By using self-service contracts, business users save time and avoid redundant requests to legal for standard contracts. They can focus on the higher value activity that they need the contract for: selling a product, licensing a software solution, discussing a collaboration that requires confidentiality. And with the contract in place, they can move on to the next activity -- forming relationships with new clients, managing relationships with existing clients, and researching potential users of your products.
Users who can benefit from self-service contracts include
- Sales personnel selling standard goods and services
- Business users who need a contract from procurement for simple, well-understood purchase
- Business users across the organization who need standard contracts like NDAs in order to proceed with discussions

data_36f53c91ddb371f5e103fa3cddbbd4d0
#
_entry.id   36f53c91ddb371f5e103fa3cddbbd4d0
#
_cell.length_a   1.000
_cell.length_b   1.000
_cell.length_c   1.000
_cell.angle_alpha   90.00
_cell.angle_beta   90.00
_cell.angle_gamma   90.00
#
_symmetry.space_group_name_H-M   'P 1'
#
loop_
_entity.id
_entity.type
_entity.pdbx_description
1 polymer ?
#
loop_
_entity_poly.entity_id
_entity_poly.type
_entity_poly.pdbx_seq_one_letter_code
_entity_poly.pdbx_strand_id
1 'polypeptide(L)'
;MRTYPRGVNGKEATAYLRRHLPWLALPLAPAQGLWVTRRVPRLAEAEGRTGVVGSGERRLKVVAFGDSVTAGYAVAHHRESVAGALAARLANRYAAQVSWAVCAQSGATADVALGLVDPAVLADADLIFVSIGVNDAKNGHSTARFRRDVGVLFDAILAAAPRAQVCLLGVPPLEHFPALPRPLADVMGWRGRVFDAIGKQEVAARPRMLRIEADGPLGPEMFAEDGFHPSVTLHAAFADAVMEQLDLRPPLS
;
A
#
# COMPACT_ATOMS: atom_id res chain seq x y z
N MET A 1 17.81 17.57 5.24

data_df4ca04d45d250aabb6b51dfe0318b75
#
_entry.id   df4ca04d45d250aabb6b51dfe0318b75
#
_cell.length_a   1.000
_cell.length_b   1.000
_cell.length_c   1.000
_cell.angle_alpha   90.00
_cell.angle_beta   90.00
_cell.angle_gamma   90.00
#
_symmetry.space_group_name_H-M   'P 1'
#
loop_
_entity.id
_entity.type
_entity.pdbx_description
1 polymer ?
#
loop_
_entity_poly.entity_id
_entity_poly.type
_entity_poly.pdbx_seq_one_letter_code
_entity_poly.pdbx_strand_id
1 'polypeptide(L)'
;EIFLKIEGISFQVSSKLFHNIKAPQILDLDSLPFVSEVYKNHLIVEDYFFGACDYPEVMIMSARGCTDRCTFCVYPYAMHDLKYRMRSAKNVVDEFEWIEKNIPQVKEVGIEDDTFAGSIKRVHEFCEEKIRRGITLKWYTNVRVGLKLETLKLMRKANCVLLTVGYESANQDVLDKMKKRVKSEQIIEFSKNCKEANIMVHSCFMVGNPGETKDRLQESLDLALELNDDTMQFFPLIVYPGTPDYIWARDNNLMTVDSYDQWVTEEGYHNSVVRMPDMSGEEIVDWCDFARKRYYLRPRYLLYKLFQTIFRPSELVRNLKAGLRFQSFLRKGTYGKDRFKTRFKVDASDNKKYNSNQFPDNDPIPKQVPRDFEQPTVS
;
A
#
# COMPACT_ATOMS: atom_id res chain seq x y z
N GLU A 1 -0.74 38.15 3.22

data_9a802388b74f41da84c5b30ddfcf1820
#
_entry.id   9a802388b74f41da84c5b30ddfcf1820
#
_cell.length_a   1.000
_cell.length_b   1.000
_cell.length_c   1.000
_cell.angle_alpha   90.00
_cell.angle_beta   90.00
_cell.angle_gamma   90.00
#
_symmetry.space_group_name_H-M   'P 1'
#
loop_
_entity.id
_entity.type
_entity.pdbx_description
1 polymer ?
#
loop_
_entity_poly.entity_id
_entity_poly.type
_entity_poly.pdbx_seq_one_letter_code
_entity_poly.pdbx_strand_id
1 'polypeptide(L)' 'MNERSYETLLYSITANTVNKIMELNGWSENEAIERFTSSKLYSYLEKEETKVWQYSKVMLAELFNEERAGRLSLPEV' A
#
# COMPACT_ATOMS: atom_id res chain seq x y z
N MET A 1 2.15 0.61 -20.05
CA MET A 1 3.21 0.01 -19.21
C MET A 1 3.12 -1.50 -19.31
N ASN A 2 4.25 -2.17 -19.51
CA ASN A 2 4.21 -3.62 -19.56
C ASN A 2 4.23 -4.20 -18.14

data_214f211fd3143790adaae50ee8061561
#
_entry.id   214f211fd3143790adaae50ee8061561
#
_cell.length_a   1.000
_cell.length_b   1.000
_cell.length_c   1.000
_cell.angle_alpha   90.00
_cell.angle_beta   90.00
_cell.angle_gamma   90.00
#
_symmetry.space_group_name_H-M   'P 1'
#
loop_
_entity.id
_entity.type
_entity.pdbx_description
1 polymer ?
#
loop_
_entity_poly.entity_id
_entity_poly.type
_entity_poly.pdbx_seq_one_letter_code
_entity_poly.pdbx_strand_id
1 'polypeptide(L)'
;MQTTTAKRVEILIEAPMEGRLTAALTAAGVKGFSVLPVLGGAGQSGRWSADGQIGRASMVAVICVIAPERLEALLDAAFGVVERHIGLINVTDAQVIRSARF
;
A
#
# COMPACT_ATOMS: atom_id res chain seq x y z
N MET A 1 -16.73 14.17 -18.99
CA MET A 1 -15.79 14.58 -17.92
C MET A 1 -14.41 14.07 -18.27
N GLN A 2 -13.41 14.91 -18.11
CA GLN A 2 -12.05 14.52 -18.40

And there is one more user in the company whose time is freed by self-service contracts for high-value work: the attorney.
By restricting requests for commonly used contracts to the self-service contract management system, attorneys can review the language once and be assured that the language will be included each time the contract is used. Legal also has the option of reexamining the language periodically and making improvements that will apply to that contract going forward. This aspect of self-service contracts allows the legal team to spend time on high-value contracts requiring detailed drafting, negotiation, and review.
Close Contracts Sooner by Reducing Your Contract Cycle Times
The more time your employees spend requesting and waiting for contracts, the less efficient your organization becomes. Waiting for any contract – an NDA, a sales contract, a procurement contract – delays the business that the user needs to accomplish. That also delays sales, vital purchases, or discussions requiring confidentiality. This can mean fewer deals and missed revenue opportunities.